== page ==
The first thing the developers need to do is create an index catalog file. This is a special type of file Acrobat uses to make searches more efficient, i.e., Acrobat looks through the index file rather than searching the PDF. In Acrobat 9, this feature is accessed from the "Advanced > Document Processing > Full Text Index with Catalog…" menu item. This menu item displays a dialog that builds an index file for an entire folder of PDFs. In our example, we’ll need both individual index files for each forum category, i.e., each separate PDF, and for all the PDFs together. To do this, the individual PDFs associated with a category will need to be placed in separate folders. This gives us the ability to narrow a search to one specific forum category, or to broaden it to all the documents, and to do it in an efficient manner.

Using an index for a search

There are two ways to use the search object with an index. The path to a specific index file can be passed into the search.query() function, or the query function can search against a list of previously defined indexes. For example, the following code performs a search using the index file for the JavaScript forum:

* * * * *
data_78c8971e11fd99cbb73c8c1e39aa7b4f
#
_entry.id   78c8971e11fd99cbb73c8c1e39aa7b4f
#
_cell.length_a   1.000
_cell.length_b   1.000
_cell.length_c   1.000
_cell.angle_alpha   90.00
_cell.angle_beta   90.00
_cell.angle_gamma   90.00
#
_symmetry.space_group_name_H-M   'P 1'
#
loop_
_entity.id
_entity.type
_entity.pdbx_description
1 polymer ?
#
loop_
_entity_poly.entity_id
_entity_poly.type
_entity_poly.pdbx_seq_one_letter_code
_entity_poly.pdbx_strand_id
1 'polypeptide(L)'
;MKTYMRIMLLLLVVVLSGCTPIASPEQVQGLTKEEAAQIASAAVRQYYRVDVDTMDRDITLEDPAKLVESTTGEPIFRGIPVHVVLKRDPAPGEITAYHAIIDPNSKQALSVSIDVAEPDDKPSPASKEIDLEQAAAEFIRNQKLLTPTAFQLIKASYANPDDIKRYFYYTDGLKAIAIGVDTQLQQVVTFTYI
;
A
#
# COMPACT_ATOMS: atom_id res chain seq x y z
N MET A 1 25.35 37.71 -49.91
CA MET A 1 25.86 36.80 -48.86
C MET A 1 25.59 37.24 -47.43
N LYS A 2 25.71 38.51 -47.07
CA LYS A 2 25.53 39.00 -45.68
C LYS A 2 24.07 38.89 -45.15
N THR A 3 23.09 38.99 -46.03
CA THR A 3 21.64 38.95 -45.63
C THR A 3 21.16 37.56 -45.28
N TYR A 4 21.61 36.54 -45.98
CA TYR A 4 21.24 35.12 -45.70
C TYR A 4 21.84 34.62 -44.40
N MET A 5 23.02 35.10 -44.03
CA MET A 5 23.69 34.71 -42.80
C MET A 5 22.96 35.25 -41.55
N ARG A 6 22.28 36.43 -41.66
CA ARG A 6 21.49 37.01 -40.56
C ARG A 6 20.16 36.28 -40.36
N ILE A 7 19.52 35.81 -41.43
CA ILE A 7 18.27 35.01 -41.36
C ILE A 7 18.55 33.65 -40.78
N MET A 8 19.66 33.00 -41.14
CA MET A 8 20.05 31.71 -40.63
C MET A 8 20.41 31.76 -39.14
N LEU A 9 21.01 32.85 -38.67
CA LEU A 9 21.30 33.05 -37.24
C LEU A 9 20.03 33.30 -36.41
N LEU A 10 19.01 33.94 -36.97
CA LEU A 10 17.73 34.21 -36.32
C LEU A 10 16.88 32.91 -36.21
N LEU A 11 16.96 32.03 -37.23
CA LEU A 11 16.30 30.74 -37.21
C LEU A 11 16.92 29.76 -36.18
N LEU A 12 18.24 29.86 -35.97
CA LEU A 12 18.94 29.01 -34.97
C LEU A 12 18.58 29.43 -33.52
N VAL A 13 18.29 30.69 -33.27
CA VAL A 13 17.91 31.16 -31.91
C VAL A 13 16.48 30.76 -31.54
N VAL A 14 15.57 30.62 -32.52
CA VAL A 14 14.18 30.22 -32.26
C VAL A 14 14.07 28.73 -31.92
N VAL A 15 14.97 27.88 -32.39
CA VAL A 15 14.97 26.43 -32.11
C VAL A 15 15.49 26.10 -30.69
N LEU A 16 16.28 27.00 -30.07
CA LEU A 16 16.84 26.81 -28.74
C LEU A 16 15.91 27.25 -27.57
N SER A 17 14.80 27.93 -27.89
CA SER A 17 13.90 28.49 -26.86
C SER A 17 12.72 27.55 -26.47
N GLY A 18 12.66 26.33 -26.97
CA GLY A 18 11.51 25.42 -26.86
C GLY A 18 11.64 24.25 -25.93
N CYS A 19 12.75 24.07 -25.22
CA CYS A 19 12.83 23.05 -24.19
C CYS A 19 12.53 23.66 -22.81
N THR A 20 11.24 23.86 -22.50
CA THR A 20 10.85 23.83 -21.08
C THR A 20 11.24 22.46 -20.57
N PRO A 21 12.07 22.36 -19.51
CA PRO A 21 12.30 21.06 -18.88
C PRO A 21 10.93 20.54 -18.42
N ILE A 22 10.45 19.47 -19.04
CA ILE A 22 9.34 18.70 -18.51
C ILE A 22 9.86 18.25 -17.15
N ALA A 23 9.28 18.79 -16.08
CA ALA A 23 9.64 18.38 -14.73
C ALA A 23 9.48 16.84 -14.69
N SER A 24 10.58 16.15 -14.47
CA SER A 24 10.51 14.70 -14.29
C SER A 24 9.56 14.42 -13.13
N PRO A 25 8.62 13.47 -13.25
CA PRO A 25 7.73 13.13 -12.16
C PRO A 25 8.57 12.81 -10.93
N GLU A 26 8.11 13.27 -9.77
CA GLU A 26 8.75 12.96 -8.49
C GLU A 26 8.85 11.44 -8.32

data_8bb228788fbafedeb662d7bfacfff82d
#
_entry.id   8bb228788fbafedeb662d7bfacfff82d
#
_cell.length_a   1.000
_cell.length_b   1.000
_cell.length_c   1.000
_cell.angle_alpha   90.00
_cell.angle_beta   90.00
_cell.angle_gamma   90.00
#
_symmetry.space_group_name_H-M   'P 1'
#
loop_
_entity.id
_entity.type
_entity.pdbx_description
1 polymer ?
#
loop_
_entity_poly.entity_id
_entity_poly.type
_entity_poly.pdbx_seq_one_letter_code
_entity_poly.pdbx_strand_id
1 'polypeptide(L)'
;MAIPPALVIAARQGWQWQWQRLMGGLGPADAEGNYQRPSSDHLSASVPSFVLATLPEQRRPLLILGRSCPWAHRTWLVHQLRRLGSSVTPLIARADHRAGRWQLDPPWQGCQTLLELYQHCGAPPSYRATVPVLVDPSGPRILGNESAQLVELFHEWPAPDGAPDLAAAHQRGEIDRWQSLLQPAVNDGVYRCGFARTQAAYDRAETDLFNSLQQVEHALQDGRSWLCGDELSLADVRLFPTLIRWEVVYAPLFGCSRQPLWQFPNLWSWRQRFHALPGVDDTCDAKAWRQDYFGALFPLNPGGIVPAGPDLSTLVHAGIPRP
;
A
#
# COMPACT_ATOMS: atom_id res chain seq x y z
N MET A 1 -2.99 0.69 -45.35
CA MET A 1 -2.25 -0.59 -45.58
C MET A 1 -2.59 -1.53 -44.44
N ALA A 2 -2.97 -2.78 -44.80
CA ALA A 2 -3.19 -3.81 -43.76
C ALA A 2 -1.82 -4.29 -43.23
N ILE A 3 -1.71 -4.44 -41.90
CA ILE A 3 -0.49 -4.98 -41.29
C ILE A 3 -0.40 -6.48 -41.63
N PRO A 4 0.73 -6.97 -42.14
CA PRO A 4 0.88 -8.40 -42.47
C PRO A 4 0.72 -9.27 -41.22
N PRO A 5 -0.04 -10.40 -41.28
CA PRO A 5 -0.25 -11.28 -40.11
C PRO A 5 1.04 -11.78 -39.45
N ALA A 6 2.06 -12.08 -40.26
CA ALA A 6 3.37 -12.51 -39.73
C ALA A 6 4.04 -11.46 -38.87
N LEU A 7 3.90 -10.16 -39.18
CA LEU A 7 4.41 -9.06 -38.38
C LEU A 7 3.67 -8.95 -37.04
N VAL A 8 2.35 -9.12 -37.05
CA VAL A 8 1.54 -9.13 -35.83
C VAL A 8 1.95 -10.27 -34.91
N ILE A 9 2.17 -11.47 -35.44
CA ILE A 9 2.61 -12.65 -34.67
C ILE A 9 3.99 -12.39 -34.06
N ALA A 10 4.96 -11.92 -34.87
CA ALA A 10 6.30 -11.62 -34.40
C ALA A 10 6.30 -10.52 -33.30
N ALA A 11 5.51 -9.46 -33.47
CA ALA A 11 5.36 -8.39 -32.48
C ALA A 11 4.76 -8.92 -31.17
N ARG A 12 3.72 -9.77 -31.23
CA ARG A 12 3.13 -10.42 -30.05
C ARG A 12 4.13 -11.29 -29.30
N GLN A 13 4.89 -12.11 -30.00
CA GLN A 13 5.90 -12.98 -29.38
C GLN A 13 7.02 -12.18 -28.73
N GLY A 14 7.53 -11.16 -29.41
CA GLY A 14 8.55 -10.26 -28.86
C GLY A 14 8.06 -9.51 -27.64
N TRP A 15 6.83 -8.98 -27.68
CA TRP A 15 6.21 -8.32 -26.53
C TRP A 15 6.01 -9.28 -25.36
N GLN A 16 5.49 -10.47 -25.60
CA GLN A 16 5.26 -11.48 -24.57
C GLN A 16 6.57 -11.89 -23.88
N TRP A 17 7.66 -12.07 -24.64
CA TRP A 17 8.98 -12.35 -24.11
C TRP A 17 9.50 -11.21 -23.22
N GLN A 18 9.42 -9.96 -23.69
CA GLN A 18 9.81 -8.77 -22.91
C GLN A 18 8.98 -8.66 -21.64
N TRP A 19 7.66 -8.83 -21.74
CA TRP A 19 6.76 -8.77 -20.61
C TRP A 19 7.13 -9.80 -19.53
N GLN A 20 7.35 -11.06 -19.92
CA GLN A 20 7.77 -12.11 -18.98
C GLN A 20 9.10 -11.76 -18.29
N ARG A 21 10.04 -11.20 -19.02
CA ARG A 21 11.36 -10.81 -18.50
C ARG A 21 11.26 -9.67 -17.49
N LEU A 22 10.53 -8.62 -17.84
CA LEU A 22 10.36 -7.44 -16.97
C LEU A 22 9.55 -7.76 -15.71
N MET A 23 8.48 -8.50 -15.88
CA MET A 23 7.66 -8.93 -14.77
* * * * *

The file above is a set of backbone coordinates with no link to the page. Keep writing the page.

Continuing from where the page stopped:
search.query("menu list","Index","/G/Catalogs/JSforum.pdx");

The last input parameter is the full, device-independent path to the catalog file. In this case, "G" is the CD Drive, but for most situations the full path will not be readily available. We’ll need to derive it from the current file’s path. When working with index files, the relative path structure between the index and the PDF must remain the same. So if we know the location of the PDF we know the location of the index file. The following code demonstrates a general method for finding the path to our index file from the current document:

// Split the file path into an array
var aPath = this.path.split("/");
// Remove the last element, which is the file name
// Join the path elements back together and add the index file
var cIdxPath = aPath.join("/") + "/Catalogs/JSforum.pdx";
search.query("menu list", "Index", cIdxPath);

This code can be used from a button or link on a PDF file, given of course that the path modification is correct for the PDF and index locations.